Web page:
• [0061]
    According to various embodiments, the administration module may facilitate reporting and data analysis specific to an RFP or users associated with an RFP or open job position. For instance, a report may be generated regarding the demographic characteristics of applicants responding to a particular job posting. In some cases, companies may need to report on demographic data voluntarily submitted by applicants such as information regarding gender, race, veteran status, and disability status.
  • [0062]
    In some embodiments, a report may be generated regarding the activity log of users in the RFP process in order to track data such as time-to-hire, number of interviews scheduled, number of applicants, number of positions open by hiring manager, number of positions budgeted per quarter, and remaining open headcount. For example, the proposal system may track (e.g., for performance monitoring purposes) the activity log of recruiters or hiring managers. As another example, the proposal system may track the number of open positions per financial quarter, for instance for financial planning and forecasting purposes.
  • [0063]
    At 214, the affiliate program module is shown. According to various embodiments, the affiliate program module may be used to allow third party software or services to interact with the proposal system. For example, a company may wish to generate or receive RFPs and/or proposals in a specialized format or with specialized branding. In this case, an affiliate program or service may be employed to facilitate the production of the RFPs and/or proposals. As another example, a third party system may be used to distribute or promote an RFP, such as on an external social network.
  • [0064]
    According to various embodiments, the affiliate program module 214 may communicate with the rest of the system in various ways. In particular embodiments, the affiliate program module 214 may include a communication interface or API. In this case, the third party software or services may be located on remote systems and communicate with the proposal system via a network. Alternately, some or all of the third party software or services may be located on computing devices associated with the proposal system 200. In this case, the affiliate program module 214 may include one or more computing devices, such as application servers, under the control of the entity providing the proposal system.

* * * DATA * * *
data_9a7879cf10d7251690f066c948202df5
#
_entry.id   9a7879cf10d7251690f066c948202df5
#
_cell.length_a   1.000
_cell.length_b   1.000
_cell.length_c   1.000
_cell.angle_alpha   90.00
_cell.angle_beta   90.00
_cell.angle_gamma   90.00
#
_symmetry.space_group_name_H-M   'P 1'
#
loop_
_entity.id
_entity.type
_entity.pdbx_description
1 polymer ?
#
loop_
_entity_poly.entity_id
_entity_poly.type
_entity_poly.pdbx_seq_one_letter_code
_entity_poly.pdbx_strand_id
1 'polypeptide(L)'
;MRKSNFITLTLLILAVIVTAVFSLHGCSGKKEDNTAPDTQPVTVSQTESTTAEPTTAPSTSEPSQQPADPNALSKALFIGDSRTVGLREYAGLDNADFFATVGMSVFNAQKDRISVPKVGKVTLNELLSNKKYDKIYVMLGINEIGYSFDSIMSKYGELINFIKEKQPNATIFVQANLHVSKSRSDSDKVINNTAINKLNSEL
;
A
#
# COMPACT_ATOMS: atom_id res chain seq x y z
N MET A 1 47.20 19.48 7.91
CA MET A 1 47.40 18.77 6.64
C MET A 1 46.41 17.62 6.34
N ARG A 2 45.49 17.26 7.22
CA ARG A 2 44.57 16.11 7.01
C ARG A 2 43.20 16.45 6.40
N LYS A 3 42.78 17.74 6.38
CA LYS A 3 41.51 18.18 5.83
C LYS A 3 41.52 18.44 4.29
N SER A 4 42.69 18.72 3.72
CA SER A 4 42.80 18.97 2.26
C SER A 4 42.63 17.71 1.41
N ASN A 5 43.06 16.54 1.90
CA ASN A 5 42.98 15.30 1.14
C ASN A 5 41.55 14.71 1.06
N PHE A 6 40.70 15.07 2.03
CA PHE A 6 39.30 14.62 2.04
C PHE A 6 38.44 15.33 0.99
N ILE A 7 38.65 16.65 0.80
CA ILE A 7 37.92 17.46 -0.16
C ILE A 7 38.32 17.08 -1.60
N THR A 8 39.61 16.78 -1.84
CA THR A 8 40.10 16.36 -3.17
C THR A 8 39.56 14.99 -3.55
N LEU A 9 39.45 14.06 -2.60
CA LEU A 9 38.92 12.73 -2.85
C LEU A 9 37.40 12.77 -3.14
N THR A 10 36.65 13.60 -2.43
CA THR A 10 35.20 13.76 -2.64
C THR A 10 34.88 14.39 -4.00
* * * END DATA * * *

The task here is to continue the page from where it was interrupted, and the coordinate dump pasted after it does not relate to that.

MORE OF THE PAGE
• [0065]
    FIG. 3 shows a system 300 that may be used in accordance with techniques and mechanisms described herein. According to various embodiments, the system 300 may be used to create and respond to RFPs in the employment context. That is, the system 300 may facilitate the creation of requests for and responses to proposals to fulfill an employment need for a company.
  • [0066]
    The system 300 includes an applicant service provider (also referred to herein as a proposal service) 302 and a marketplace 304. The applicant service provider 302 includes modules operable to provide services to job applicants, such as a proposal creation wizard 312 and a storage system 314 such as a database. The marketplace 304 includes modules operable to provide services to companies, such as a human resources workbench module 318, an RFP creation wizard module 320, and a communication module 322. A proposal analysis module 316 may facilitate the transmission of information between the applicant service provider 302 and the marketplace 304. Various users, such as the job candidates 306 and 308 and the human resources manager 310 may interact with the system 300.
  • [0067]
    According to various embodiments, the marketplace 304 may allow users such as HR managers to create RFPs, to send RFPs to users, and to review proposals generated in response to RFPs. At 310, a human resources manager is shown interacting with the marketplace 304. The human resources manager may create an RFP via the RFP creation wizard 320. The RFP creation wizard 320 may be substantially similar to the RFP generation module 204 discussed with respect to FIG. 2.
  • [0068]
    According to various embodiments, when an RFP is created via the RFP creation wizard 320, one or more users may be invited to respond to the RFP via the communications module 322. The communications module 322 may facilitate the transmission of the RFP via various communications mediums. For instance, an invitation to respond to an RFP may be transmitted via email, instant message, text message, or communication via a social network such as Linkedln, Twitter, or Facebook. As another example, an invitation to respond to an RFP or job posting may be posted to the company's or hiring manager's associated social network activity feed such as, but not limited to, a Linkedln page, a Facebook page, or a Twitter account.
  • [0069]